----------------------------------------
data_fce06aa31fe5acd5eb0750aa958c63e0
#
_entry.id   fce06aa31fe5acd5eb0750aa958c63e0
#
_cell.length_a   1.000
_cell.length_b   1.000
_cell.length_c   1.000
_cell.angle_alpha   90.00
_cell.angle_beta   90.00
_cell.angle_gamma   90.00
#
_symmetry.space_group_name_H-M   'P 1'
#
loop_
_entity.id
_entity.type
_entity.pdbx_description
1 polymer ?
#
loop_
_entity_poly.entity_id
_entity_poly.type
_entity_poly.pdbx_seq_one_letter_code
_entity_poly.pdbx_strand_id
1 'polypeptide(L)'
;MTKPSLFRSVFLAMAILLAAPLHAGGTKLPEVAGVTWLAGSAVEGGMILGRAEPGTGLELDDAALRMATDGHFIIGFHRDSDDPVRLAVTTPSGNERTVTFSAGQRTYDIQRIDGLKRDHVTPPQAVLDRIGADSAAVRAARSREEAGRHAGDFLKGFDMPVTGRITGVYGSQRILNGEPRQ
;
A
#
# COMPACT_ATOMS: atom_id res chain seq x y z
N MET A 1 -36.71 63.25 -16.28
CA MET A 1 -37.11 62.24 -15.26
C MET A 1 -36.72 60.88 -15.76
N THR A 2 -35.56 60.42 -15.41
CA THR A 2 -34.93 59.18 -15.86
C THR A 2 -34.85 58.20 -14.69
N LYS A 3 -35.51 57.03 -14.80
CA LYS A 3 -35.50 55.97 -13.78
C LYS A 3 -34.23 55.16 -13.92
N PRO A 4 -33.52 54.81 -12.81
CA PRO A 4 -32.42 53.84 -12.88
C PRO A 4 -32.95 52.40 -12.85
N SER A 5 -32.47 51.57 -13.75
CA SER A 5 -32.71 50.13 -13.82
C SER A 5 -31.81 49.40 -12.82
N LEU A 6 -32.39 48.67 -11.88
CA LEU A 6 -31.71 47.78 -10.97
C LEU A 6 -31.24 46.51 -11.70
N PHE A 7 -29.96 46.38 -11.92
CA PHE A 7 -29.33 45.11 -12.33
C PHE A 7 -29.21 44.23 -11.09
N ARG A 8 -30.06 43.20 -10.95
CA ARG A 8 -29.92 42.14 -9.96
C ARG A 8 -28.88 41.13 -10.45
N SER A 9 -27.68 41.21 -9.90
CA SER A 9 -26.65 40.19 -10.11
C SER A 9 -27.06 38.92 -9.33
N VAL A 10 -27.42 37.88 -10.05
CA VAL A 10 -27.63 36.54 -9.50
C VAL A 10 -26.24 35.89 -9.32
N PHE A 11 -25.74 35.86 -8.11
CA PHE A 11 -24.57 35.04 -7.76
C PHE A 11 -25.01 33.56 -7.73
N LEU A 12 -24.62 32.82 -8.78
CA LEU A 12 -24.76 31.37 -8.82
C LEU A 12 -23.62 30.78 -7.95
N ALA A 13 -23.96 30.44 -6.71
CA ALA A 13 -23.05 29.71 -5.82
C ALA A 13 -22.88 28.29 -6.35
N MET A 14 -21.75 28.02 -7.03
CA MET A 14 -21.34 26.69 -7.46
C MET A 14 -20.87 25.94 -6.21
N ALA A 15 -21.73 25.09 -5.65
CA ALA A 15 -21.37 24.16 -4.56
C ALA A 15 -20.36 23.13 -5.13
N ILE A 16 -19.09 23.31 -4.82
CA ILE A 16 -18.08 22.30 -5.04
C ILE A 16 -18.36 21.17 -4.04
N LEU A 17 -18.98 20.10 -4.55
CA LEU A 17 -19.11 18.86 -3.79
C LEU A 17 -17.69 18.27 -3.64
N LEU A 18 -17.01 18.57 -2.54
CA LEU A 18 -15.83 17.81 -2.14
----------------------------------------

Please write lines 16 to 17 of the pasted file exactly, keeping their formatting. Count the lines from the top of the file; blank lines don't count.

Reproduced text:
_entity.type
_entity.pdbx_description